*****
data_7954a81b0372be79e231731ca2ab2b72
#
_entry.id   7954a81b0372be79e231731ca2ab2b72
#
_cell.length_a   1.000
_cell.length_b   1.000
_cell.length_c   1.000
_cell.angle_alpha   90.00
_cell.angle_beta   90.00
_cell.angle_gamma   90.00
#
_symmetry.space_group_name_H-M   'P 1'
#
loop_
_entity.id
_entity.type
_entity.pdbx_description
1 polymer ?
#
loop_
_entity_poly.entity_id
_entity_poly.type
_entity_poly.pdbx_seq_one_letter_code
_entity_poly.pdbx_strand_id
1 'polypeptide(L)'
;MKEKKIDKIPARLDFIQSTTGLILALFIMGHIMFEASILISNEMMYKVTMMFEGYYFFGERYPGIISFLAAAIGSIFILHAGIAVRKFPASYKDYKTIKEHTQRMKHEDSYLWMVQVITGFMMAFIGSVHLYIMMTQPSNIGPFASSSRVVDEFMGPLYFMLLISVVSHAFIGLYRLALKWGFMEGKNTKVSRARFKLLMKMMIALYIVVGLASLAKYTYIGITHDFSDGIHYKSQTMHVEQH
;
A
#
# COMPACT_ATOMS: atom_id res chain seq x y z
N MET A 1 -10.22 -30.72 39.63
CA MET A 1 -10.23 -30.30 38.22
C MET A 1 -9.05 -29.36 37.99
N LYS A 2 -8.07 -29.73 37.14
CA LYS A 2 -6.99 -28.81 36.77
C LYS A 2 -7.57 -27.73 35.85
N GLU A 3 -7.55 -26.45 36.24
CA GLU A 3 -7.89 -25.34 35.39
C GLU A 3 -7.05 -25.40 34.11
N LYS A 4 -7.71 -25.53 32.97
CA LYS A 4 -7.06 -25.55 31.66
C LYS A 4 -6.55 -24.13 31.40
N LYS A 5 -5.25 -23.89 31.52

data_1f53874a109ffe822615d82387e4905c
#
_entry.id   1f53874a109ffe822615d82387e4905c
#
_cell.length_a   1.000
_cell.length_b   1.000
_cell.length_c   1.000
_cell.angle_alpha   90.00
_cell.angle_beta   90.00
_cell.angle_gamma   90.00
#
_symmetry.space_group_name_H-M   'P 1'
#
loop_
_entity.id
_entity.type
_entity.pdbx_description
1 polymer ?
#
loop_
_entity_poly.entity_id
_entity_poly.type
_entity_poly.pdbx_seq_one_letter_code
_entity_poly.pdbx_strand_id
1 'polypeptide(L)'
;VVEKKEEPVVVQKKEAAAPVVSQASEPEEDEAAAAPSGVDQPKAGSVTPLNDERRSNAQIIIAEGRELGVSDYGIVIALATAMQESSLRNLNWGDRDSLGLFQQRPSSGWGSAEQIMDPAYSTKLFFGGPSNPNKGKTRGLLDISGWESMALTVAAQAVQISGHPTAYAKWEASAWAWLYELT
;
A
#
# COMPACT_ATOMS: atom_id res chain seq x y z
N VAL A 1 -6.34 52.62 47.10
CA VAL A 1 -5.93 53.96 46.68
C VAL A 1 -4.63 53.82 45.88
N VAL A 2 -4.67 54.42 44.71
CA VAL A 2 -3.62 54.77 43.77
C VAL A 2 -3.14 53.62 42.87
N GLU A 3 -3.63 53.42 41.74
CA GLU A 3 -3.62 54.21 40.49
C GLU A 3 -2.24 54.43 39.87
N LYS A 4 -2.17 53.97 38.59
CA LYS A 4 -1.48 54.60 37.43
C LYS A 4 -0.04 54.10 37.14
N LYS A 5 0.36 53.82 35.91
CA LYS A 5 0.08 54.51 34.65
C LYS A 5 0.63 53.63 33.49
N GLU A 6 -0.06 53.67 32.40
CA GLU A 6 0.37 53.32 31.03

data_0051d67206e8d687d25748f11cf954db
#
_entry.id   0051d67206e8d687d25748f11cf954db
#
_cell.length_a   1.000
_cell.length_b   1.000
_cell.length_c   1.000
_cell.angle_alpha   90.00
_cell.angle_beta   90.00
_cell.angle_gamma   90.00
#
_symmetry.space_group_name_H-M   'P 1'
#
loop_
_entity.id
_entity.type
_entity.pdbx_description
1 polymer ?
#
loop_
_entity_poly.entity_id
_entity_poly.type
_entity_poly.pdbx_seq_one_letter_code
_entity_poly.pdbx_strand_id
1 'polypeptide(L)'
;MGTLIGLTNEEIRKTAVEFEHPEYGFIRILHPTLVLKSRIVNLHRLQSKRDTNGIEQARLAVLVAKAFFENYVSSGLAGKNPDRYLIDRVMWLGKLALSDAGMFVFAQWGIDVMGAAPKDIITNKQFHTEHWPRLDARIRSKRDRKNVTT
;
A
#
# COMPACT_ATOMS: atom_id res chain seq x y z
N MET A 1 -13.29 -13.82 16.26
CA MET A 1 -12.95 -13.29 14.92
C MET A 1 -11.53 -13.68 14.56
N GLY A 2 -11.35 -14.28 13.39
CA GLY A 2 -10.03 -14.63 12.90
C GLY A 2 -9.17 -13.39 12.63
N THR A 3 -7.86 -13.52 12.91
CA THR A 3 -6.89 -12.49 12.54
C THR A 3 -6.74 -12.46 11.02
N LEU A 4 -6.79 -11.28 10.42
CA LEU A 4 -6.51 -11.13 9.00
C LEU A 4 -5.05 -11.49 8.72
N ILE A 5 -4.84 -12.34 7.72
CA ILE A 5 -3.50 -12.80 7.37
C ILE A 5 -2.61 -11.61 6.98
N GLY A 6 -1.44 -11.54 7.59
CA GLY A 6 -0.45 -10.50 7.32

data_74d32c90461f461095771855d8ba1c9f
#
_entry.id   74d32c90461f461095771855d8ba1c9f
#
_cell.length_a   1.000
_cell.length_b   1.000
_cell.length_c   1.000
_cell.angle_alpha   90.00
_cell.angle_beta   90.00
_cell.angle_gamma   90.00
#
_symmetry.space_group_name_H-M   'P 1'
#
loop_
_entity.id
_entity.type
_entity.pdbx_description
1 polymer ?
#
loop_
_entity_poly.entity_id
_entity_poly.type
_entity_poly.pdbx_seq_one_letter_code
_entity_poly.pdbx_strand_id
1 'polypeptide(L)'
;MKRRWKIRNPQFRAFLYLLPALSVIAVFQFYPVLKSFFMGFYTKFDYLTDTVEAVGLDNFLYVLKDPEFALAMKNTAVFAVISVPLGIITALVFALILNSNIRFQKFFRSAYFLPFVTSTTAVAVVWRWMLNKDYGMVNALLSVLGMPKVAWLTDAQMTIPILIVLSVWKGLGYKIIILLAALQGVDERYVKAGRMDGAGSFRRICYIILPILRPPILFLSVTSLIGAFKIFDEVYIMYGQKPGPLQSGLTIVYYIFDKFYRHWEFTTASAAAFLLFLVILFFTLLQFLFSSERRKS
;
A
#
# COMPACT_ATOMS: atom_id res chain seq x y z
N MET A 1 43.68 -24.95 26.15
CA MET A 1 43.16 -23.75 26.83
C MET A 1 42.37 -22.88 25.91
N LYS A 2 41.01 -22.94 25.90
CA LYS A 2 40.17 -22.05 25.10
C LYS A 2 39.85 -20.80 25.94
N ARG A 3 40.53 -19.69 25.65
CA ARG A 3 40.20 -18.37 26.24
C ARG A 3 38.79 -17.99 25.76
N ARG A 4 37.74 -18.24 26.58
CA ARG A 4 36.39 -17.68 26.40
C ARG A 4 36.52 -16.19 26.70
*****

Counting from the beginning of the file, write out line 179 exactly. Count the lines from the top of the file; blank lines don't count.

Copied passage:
C ARG A 4 36.52 -16.19 26.70